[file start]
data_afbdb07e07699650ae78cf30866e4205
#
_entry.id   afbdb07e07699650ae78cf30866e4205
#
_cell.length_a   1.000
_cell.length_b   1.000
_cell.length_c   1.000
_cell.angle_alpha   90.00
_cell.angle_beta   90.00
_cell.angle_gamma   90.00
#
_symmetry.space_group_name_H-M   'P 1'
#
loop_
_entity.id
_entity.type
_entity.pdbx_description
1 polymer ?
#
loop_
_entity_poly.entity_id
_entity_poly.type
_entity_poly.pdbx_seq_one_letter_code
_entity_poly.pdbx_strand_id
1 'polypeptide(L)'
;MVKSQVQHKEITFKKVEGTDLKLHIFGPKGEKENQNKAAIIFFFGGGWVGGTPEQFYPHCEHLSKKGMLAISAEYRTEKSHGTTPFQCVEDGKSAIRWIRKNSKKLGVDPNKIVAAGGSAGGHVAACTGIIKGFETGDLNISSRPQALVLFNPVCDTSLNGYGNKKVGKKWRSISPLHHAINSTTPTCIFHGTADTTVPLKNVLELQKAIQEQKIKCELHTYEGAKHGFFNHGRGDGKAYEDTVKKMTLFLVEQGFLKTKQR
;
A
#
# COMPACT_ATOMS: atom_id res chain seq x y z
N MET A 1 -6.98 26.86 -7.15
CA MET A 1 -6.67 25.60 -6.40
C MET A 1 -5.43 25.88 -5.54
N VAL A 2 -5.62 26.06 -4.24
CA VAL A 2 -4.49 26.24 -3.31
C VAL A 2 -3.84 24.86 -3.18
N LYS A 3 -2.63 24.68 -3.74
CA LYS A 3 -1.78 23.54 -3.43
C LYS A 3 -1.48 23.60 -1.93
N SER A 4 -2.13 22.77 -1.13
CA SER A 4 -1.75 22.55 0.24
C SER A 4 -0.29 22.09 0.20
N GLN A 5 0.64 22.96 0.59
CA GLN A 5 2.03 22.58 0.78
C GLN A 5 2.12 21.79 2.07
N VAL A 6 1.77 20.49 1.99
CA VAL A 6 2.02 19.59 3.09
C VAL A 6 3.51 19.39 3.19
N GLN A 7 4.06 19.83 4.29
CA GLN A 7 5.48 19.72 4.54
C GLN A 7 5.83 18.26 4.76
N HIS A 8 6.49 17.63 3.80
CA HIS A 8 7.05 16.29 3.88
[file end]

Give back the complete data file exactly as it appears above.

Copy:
data_afbdb07e07699650ae78cf30866e4205
#
_entry.id   afbdb07e07699650ae78cf30866e4205
#
_cell.length_a   1.000
_cell.length_b   1.000
_cell.length_c   1.000
_cell.angle_alpha   90.00
_cell.angle_beta   90.00
_cell.angle_gamma   90.00
#
_symmetry.space_group_name_H-M   'P 1'
#
loop_
_entity.id
_entity.type
_entity.pdbx_description
1 polymer ?
#
loop_
_entity_poly.entity_id
_entity_poly.type
_entity_poly.pdbx_seq_one_letter_code
_entity_poly.pdbx_strand_id
1 'polypeptide(L)'
;MVKSQVQHKEITFKKVEGTDLKLHIFGPKGEKENQNKAAIIFFFGGGWVGGTPEQFYPHCEHLSKKGMLAISAEYRTEKSHGTTPFQCVEDGKSAIRWIRKNSKKLGVDPNKIVAAGGSAGGHVAACTGIIKGFETGDLNISSRPQALVLFNPVCDTSLNGYGNKKVGKKWRSISPLHHAINSTTPTCIFHGTADTTVPLKNVLELQKAIQEQKIKCELHTYEGAKHGFFNHGRGDGKAYEDTVKKMTLFLVEQGFLKTKQR
;
A
#
# COMPACT_ATOMS: atom_id res chain seq x y z
N MET A 1 -6.98 26.86 -7.15
CA MET A 1 -6.67 25.60 -6.40
C MET A 1 -5.43 25.88 -5.54
N VAL A 2 -5.62 26.06 -4.24
CA VAL A 2 -4.49 26.24 -3.31
C VAL A 2 -3.84 24.86 -3.18
N LYS A 3 -2.63 24.68 -3.74
CA LYS A 3 -1.78 23.54 -3.43
C LYS A 3 -1.48 23.60 -1.93
N SER A 4 -2.13 22.77 -1.13
CA SER A 4 -1.75 22.55 0.24
C SER A 4 -0.29 22.09 0.20
N GLN A 5 0.64 22.96 0.59
CA GLN A 5 2.03 22.58 0.78
C GLN A 5 2.12 21.79 2.07
N VAL A 6 1.77 20.49 1.99
CA VAL A 6 2.02 19.59 3.09
C VAL A 6 3.51 19.39 3.19
N GLN A 7 4.06 19.83 4.29
CA GLN A 7 5.48 19.72 4.54
C GLN A 7 5.83 18.26 4.76
N HIS A 8 6.49 17.63 3.80
CA HIS A 8 7.05 16.29 3.88